Alcohol and Exercise: Negative Effects

If you work hard in the gym all week in order to achieve a lean, muscular physique but indulge in alcohol consumption during the weekend, beware.  Alcoholic beverages can kill muscle gains in a hurry and make it difficult to lose unwanted body fat.

 Alcohol and Hormone Levels

Four hormones that most influence the body’s ability to synthesize muscle tissue and break down fat tissue are: testosterone, estrogen, cortisol and insulin.  While fluctuations in the levels of these hormones occur regularly in normal, healthy adults, lifestyle factors greatly contribute to the extent and frequency of hormone level fluctuations.  For those who desire to achieve and maintain a lean, muscular physique, adherence to sound nutritional principles are critical.  Regularly drinking alcohol can dramatically impact a person’s ability to lose weight and gain muscle.

Testosterone and Estrogen

Scientists long believed that alcohol consumption caused a rapid and dramatic drop in testosterone levels in both men and women.  This theory supported the thought process that regular alcohol consumption would lead to loss of muscle mass, increase of body fat and mood changes.
 
There is an inverse relationship between testosterone and estrogen levels in the body.  Generally, as testosterone levels drop, estrogen levels increase.  Estrogen is known to promote fat storage in the human body, particularly in the hips, thighs and breasts.  When estrogen levels are elevated, body fat can easily accumulate in these areas. 

Most recently, scientists have determined that alcohol consumption may actually cause a brief spike in testosterone levels.  This may explain the aggression that is sometimes demonstrated in individuals when over-consumption of alcohol occurs.  While a brief spike in testosterone levels may occur, it is short-lived and has no benefit to the drinker.  In fact, the subsequent drop in testosterone levels may actually briefly elevate estrogen production. 

Insulin
  
When a person consumes an alcoholic beverage, whether it is beer, wine or spirits, a biological process occurs that ultimately raises blood sugar levels and stimulates an insulin response.  Insulin’s role is to reduce the level of sugar in the blood through a process that alters the sugar molecule at the atomic level.  This alteration causes blood sugar levels to drop and facilitates the body’s fat storage process.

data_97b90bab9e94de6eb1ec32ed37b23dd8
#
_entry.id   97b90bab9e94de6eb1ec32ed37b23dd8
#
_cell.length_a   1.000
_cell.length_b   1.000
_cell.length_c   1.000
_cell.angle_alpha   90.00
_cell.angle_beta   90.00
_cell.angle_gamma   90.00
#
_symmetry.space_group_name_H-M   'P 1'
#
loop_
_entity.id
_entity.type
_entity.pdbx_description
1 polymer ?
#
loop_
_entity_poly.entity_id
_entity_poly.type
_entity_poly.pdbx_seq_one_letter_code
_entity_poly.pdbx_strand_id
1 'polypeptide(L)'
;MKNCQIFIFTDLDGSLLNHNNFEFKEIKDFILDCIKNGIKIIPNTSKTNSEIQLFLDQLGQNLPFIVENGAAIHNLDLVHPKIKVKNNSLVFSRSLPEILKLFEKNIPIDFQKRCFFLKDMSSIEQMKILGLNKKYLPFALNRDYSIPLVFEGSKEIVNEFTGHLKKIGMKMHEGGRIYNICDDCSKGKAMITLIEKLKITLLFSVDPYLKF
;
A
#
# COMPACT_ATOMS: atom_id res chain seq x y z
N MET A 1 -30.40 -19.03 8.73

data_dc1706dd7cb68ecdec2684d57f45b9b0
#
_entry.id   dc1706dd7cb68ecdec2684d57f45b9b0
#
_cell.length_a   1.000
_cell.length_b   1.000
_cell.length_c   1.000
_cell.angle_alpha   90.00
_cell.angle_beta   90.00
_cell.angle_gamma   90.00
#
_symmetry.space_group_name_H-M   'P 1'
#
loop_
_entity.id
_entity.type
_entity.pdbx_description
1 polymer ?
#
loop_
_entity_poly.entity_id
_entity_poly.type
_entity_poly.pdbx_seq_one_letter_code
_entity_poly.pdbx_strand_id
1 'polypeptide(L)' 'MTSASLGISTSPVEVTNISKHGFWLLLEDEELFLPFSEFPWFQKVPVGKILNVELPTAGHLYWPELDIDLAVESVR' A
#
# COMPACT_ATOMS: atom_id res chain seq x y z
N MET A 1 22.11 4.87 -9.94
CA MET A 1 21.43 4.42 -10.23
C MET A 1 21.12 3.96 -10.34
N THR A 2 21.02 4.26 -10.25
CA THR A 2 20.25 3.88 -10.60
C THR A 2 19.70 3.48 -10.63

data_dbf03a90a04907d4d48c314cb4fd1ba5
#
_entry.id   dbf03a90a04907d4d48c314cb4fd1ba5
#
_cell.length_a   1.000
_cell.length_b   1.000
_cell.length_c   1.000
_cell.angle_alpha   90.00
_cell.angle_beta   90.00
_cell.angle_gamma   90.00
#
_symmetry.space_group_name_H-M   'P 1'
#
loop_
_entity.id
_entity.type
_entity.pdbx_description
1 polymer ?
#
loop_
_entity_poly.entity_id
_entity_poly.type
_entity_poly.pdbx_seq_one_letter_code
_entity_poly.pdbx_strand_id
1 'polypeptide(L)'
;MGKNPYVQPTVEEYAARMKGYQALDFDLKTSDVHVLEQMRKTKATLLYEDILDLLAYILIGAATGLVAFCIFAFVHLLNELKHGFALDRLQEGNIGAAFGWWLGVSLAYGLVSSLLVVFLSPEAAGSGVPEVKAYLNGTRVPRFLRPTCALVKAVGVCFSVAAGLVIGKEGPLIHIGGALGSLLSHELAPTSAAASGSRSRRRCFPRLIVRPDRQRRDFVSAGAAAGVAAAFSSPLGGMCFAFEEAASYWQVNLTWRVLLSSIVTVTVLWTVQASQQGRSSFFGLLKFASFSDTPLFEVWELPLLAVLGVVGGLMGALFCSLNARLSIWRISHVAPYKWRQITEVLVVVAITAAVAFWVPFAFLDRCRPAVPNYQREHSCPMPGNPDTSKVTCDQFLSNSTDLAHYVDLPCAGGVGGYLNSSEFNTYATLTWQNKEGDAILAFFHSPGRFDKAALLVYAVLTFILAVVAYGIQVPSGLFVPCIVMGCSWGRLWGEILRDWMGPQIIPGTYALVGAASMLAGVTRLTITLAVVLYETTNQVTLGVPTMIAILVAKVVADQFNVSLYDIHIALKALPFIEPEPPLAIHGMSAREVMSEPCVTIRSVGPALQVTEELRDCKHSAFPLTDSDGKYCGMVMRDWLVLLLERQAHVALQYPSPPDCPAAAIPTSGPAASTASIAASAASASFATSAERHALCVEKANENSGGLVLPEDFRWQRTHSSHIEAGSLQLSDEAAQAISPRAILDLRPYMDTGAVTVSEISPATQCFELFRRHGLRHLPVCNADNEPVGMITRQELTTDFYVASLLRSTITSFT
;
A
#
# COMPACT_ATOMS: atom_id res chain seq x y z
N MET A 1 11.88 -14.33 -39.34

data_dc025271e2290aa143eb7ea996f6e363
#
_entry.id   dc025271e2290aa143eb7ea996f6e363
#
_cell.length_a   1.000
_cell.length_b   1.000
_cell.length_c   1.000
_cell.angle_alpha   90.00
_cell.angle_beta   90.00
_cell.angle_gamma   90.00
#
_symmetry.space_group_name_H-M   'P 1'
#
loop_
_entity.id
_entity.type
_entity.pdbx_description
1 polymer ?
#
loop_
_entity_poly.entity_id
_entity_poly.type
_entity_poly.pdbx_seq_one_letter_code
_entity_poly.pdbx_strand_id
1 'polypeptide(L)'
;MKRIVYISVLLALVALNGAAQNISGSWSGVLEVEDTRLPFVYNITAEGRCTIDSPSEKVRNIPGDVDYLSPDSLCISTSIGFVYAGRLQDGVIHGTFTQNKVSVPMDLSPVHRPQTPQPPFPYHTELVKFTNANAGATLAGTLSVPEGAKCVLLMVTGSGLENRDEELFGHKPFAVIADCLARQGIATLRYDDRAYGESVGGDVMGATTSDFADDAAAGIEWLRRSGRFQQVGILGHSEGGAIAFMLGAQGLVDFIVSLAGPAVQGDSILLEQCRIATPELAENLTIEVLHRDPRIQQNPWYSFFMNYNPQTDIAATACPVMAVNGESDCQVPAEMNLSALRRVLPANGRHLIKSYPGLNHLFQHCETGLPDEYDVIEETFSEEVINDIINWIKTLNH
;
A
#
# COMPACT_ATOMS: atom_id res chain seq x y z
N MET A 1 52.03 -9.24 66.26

Cortisol

Cortisol is a hormone released by the adrenal glands in response to stress.  While cortisol plays an important role in blood pressure regulation and helps manage the body’s energy systems during times of distress, long-term elevated cortisol levels can have a detrimental impact on muscle mass and body fat levels.  During and immediately following an alcohol drinking session, cortisol levels are elevated growth hormone levels are reduced.. 

Over-indulgence of alcohol on a regular basis will cause the body to release cortisol more frequently.  This may result in excess accumulation of body fat, especially in the mid-section of the torso within the body cavity.  This type of fat, called visceral fat, is difficult to eliminate and results in a bloated appearance and a distended abdomen.  Accumulation of visceral fat caused from alcohol abuse is often referred to as a “beer belly.”  Also, muscle tissue is metabolized for energy when high levels of cortisol are present. 

Appetite

After consuming a few alcoholic beverages, do you get the munchies?  Many people do and it is a direct result of the chemical reaction that occurs in the brain when alcohol intoxication occurs.  Further, inhibitions are reduced when a person is under the influence of alcohol and it becomes difficult to adhere to a strict diet plan.   

Alcohol’s Nutritional Value

Alcohol carries seven calories per gram, slightly less than the number of calories that are found in a gram of fat.  Because alcohol cannot be efficiently used by the body, it is quickly broken down into sugar, which causes an insulin response. 

Alcohol Dependence

Serious fitness enthusiasts should consider the negative impact alcohol can have on body composition and health.  Many people maintain a healthy lifestyle that incorporates an exercise program and diet for fat loss and muscle building.  However, some of these people are or will become dependent on alcohol.  For example, an alcoholic bodybuilder may not initially experience heath, familial or legal consequences until the disease of alcoholism progresses into middle or late stages.  To be sure, if the alcoholic bodybuilder continues to abuse alcohol, his muscle mass and body fat levels will be negatively affected. 

A common misconception about alcoholism is that alcohol abusers are malnourished, have poor hygiene and are constantly intoxicated.  These characteristics more accurately described a person who is in the late stages of the disease of alcoholism.  Many people who may be susceptible to alcoholism may only exhibit mild symptoms early on, but as addiction takes hold, the disease progresses to the point where the person becomes physically and psychologically dependent on alcohol. 

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